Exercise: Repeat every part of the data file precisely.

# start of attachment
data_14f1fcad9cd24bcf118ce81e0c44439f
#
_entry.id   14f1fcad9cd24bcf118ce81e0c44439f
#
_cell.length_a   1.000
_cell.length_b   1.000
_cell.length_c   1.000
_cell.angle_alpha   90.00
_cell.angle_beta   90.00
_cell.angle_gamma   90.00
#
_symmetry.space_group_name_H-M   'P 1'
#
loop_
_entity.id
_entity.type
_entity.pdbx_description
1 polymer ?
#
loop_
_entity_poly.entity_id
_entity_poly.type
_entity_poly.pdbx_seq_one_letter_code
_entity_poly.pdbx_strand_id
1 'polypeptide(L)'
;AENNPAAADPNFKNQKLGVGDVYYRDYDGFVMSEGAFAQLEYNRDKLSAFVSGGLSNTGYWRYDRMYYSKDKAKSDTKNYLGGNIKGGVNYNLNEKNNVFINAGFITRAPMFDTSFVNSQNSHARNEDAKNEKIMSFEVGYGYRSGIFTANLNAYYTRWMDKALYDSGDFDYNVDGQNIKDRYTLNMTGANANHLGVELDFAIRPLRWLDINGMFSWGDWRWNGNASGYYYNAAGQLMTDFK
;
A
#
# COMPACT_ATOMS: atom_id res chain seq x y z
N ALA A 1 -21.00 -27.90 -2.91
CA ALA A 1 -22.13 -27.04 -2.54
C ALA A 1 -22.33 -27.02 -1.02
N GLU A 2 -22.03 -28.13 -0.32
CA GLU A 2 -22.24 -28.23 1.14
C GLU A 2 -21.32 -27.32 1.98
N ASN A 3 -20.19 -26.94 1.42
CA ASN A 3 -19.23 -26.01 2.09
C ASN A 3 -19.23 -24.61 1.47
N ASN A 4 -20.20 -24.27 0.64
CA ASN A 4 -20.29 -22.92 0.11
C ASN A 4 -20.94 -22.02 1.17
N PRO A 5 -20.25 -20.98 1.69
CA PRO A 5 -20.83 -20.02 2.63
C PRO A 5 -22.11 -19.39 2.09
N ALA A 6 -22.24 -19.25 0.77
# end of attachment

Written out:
data_14f1fcad9cd24bcf118ce81e0c44439f
#
_entry.id   14f1fcad9cd24bcf118ce81e0c44439f
#
_cell.length_a   1.000
_cell.length_b   1.000
_cell.length_c   1.000
_cell.angle_alpha   90.00
_cell.angle_beta   90.00
_cell.angle_gamma   90.00
#
_symmetry.space_group_name_H-M   'P 1'
#
loop_
_entity.id
_entity.type
_entity.pdbx_description
1 polymer ?
#
loop_
_entity_poly.entity_id
_entity_poly.type
_entity_poly.pdbx_seq_one_letter_code
_entity_poly.pdbx_strand_id
1 'polypeptide(L)'
;AENNPAAADPNFKNQKLGVGDVYYRDYDGFVMSEGAFAQLEYNRDKLSAFVSGGLSNTGYWRYDRMYYSKDKAKSDTKNYLGGNIKGGVNYNLNEKNNVFINAGFITRAPMFDTSFVNSQNSHARNEDAKNEKIMSFEVGYGYRSGIFTANLNAYYTRWMDKALYDSGDFDYNVDGQNIKDRYTLNMTGANANHLGVELDFAIRPLRWLDINGMFSWGDWRWNGNASGYYYNAAGQLMTDFK
;
A
#
# COMPACT_ATOMS: atom_id res chain seq x y z
N ALA A 1 -21.00 -27.90 -2.91
CA ALA A 1 -22.13 -27.04 -2.54
C ALA A 1 -22.33 -27.02 -1.02
N GLU A 2 -22.03 -28.13 -0.32
CA GLU A 2 -22.24 -28.23 1.14
C GLU A 2 -21.32 -27.32 1.98
N ASN A 3 -20.19 -26.94 1.42
CA ASN A 3 -19.23 -26.01 2.09
C ASN A 3 -19.23 -24.61 1.47
N ASN A 4 -20.20 -24.27 0.64
CA ASN A 4 -20.29 -22.92 0.11
C ASN A 4 -20.94 -22.02 1.17
N PRO A 5 -20.25 -20.98 1.69
CA PRO A 5 -20.83 -20.02 2.63
C PRO A 5 -22.11 -19.39 2.09
N ALA A 6 -22.24 -19.25 0.77